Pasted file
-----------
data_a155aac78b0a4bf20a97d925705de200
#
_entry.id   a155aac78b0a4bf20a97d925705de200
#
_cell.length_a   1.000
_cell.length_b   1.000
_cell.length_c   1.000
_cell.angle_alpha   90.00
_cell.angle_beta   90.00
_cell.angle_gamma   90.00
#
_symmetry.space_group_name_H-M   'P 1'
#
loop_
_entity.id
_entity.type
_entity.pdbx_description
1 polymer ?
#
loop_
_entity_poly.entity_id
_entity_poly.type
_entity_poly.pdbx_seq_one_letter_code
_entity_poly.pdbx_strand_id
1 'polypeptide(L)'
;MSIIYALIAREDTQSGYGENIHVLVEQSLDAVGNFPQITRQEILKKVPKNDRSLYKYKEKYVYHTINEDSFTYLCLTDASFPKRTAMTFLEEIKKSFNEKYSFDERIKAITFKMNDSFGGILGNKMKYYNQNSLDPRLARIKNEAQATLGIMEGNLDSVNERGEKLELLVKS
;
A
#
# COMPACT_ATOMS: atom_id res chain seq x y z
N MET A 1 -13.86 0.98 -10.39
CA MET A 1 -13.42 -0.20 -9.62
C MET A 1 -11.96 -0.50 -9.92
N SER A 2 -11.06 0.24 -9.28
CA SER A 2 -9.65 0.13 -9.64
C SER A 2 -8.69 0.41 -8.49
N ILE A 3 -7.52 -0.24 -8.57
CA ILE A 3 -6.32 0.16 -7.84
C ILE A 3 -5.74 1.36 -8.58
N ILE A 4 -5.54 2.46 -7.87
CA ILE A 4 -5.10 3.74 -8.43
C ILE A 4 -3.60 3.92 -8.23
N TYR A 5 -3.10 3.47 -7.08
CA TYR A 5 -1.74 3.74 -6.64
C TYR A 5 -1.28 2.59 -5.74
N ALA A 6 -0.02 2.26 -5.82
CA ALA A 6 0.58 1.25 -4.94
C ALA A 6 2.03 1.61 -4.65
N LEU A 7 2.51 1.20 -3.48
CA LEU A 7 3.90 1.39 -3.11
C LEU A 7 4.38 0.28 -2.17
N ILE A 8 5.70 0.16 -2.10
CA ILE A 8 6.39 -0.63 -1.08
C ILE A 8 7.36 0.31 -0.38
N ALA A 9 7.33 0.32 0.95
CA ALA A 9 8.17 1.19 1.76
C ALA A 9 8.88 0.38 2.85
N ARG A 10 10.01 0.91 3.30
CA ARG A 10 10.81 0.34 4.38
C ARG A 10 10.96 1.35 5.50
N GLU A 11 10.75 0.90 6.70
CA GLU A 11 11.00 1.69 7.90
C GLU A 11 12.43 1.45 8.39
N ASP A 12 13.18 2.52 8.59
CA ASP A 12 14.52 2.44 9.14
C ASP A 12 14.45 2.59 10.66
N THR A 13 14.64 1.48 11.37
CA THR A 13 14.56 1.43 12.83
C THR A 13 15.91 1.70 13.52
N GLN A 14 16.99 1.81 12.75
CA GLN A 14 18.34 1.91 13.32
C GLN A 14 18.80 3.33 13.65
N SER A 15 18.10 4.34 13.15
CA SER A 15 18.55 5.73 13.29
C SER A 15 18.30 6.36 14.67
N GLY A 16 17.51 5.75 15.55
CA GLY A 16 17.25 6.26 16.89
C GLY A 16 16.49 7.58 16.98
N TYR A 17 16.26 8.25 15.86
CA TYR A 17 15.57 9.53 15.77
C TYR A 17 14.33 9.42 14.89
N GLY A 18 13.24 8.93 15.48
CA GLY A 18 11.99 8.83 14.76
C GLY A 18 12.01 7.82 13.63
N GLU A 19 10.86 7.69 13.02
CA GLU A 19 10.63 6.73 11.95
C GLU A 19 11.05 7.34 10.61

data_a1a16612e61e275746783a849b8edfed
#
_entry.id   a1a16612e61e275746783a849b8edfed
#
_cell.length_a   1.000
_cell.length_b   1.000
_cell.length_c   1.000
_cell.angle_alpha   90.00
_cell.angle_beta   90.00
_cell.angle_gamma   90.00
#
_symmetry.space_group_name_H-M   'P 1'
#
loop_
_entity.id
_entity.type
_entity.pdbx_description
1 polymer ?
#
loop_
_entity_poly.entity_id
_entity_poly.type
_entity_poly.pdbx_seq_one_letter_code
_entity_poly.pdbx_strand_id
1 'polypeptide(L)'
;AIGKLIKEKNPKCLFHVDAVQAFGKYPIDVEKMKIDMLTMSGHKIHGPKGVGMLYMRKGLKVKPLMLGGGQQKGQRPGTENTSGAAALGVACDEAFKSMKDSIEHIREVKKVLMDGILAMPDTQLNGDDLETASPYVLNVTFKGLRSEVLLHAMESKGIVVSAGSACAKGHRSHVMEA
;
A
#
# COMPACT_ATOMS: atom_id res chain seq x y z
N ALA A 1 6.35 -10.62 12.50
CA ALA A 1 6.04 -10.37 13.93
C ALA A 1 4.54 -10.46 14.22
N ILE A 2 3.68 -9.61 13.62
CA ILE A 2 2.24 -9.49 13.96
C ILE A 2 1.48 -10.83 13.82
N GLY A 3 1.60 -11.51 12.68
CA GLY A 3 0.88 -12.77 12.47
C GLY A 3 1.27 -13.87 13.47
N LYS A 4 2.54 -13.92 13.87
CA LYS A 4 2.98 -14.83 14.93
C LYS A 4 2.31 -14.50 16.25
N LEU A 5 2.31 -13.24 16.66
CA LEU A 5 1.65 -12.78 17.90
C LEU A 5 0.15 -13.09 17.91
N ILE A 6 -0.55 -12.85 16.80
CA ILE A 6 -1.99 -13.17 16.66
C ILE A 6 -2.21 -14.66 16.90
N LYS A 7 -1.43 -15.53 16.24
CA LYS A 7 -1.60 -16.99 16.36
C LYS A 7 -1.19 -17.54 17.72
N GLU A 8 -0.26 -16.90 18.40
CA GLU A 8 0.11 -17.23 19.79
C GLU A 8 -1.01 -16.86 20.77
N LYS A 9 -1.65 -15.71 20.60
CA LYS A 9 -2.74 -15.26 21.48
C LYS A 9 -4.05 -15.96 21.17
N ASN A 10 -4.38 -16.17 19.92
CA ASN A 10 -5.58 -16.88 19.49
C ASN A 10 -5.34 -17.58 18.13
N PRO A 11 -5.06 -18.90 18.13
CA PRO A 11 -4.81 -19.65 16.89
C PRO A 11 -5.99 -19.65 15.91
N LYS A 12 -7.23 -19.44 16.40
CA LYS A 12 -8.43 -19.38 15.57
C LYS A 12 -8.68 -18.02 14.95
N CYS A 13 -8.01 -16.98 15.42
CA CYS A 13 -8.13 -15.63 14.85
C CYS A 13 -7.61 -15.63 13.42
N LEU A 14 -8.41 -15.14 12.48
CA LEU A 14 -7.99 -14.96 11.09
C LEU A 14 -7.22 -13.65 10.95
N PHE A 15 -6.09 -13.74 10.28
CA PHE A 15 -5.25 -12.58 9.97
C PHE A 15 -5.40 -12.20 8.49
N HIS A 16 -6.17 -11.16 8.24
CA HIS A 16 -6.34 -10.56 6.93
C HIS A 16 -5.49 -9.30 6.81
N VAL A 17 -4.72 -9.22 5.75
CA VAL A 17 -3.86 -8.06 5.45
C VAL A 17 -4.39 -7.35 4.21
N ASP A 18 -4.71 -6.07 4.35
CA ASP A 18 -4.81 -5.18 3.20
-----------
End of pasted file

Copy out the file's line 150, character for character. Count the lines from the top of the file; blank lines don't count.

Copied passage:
C PRO A 11 -5.99 -19.65 15.91